The answer is probably yes, though it is hard to tell. The first three letters (all consonants, like ancient Hebrew writing) make up a typical Ammonite nickname- Shuba’, perhaps short for Shub’el. The next word, ‘mn consists of the three consonants of the national name ‘Ammon. Thus, both our impressions may be loosely translated, “Shuba, Ammon.”

Of the more than 500 ancient inscribed seals known from the seals themselves or from seal impressions, only one class of seals contains a national identification. That name is Judea (Yahud, in the original), as Judah became known in the Persian period. These Judean seals, or Yahud seals, as scholars call them, are found by the score, primarily in the Jerusalem area.8 They, too, are written in the Aramaic script. And they, too, date to the late sixth or early fifth century B.C.E. Our two seals are probably the Ammonite version of these Judean seals.

Most scholars believe that these Yahud seals were part of the Persian provincial taxation system, usually stamped onto jars of goods.9 Most do not carry a personal name, but those that do probably indicate either the governor of the Persian province of Judea or the provincial treasurer in charge of tax collection.

The same most likely holds true for the two Ammonite seal impressions from ‘Umeiri. Shuba’ was either the governor or treasurer of the Persian province of Ammon, and the people Shuba’ governed were Ammonites. Otherwise, why call the province “Ammon”? In a recent political history of Palestine during the Persian period, André Lemaire noted that not enough evidence had been found to determine whether Ammon was indeed a Persian province.10 With the finding of these two seal impressions, we can now be more certain. There was a Persian province of Ammon, and Shuba’ was one of its important officers.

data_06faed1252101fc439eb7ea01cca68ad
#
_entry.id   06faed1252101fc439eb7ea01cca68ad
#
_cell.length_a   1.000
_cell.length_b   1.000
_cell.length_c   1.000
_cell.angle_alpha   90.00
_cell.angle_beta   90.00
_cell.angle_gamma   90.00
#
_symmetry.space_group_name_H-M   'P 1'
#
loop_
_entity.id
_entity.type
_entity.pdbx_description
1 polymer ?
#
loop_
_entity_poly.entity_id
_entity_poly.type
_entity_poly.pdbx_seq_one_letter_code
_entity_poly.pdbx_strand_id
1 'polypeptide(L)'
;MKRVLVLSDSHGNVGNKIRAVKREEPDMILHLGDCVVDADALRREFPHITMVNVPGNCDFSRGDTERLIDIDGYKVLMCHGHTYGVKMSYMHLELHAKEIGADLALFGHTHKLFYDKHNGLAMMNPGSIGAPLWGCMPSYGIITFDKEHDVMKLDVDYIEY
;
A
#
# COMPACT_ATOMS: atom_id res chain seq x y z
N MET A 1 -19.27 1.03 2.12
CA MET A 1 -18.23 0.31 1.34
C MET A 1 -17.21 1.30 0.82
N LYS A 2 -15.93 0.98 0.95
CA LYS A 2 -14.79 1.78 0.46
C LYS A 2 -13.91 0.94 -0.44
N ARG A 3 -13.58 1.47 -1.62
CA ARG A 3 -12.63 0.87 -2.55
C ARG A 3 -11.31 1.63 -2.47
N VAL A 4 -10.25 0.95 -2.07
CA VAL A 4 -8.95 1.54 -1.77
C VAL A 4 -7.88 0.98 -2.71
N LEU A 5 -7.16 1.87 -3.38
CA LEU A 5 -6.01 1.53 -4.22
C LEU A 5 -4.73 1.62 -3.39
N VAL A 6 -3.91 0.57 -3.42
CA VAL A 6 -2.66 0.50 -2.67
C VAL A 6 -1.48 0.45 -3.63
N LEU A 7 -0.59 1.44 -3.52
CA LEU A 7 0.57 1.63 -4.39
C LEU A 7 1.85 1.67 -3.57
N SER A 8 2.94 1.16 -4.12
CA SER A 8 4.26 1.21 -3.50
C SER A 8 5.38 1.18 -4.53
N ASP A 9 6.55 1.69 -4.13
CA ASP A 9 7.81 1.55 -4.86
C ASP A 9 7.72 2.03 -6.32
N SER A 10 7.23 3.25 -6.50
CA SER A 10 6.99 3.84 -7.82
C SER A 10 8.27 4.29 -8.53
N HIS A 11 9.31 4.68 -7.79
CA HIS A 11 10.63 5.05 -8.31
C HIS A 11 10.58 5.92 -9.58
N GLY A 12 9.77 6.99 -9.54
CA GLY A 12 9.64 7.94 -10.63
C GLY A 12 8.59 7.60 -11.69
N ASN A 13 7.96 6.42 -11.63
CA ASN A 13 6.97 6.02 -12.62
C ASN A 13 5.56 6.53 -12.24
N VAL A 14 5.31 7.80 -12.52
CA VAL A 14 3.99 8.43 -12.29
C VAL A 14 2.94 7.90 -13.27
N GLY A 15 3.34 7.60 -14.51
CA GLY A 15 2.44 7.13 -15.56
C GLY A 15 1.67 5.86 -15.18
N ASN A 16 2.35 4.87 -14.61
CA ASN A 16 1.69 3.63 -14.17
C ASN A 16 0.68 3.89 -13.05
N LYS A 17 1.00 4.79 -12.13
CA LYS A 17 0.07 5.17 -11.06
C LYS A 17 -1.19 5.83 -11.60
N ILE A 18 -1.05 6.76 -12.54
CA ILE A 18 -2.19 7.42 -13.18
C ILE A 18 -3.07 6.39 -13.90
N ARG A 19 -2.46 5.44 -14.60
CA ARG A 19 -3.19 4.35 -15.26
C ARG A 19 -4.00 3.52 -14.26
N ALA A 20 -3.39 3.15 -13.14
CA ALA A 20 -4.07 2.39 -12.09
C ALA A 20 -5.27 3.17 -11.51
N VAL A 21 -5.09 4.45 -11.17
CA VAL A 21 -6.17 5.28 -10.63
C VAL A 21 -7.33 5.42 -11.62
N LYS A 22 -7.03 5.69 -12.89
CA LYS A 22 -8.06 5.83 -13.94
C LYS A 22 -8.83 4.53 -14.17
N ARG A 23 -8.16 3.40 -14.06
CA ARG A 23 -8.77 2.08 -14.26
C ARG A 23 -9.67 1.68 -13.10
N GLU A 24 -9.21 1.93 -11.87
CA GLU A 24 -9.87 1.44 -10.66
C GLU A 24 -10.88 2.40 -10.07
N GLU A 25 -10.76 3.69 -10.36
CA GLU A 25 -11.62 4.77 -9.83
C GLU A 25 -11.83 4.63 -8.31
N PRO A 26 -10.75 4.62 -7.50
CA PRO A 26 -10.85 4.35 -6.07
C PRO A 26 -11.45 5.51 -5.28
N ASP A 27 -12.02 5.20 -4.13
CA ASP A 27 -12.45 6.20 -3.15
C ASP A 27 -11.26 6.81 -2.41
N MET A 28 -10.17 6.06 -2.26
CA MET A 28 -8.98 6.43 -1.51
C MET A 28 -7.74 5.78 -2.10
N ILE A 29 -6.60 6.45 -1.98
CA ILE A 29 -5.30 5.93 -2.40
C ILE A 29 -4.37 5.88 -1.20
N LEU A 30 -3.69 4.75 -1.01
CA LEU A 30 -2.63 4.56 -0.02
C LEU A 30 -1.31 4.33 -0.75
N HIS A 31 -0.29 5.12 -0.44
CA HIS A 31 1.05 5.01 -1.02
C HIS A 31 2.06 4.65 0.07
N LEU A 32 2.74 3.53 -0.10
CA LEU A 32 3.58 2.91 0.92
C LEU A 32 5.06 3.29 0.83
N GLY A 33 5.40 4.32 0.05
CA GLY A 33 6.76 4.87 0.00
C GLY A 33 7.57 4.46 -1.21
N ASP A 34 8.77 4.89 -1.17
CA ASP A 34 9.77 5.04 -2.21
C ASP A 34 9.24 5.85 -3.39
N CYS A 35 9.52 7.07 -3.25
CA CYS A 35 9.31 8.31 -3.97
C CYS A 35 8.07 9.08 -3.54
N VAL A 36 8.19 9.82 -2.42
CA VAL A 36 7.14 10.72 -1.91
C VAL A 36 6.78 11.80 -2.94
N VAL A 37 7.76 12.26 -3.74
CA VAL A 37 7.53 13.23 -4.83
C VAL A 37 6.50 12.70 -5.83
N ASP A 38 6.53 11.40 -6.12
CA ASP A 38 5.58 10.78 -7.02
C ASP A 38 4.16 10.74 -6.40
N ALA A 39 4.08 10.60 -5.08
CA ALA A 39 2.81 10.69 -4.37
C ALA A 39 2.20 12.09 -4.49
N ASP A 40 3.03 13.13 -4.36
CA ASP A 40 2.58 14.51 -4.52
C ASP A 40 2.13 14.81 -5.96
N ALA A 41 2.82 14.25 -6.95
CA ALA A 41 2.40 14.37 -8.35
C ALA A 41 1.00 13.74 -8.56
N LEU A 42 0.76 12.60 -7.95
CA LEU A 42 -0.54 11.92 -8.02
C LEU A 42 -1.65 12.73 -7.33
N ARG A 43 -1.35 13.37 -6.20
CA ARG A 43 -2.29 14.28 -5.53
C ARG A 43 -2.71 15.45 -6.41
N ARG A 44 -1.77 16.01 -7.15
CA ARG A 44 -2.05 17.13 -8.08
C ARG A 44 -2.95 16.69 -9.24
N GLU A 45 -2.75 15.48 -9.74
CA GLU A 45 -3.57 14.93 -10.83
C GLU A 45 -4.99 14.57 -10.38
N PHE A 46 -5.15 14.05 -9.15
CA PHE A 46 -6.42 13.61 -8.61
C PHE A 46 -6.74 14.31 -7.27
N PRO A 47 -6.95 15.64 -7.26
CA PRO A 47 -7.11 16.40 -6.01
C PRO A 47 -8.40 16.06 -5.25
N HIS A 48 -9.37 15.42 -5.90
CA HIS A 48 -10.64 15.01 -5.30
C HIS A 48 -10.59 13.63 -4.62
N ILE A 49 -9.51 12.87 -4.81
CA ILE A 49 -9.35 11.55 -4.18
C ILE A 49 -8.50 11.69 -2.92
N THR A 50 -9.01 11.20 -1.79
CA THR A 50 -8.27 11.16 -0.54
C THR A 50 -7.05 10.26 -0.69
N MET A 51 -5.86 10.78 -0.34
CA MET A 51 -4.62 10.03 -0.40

That the two seals have the same inscription but were made from different seals supports this analysis. Potters in different parts of the province of Ammon probably had their own stamps bearing Shuba’s name, which they placed on jars made for the government, certifying that the jars were intended for tax-related uses. The handles from two of those jars ended up in the same administrative building at Tell el-‘Umeiri.

Unlike the Judahites, the Ammonites were apparently not exiled. They were still living in their homeland during the Persian period. Three separate lines of evidence support this conclusion. First, the language on the late Heshbon and Tell el-‘Umeiri inscriptions- Although the script is Aramaic, the language is Ammonite.

Second, the architectural evidence- The same administrative complex that housed Milkom’ur’s official duties for the Ammonite monarchy was still functioning, virtually unchanged, when Shuba’ collected taxes for the Persian empire almost a century later.

Third, the pottery- Until recently, the pottery evidence was thought to support the demise of the Ammonites at the time of the Babylonian Exile of Judah. This was based on the absence of typical Persian-period pottery in Ammon. Iron Age pottery seemed to be the last made by the Ammonites. However, more recent studies of Ammonite pottery, especially the pottery of Hesban and ‘Umeiri, show that the “typical” Persian vessels were never made in Jordan. Instead, potters continued to make Iron Age II forms during the Persian period. There was apparently no cultural disruption significant enough to alter pottery traditions.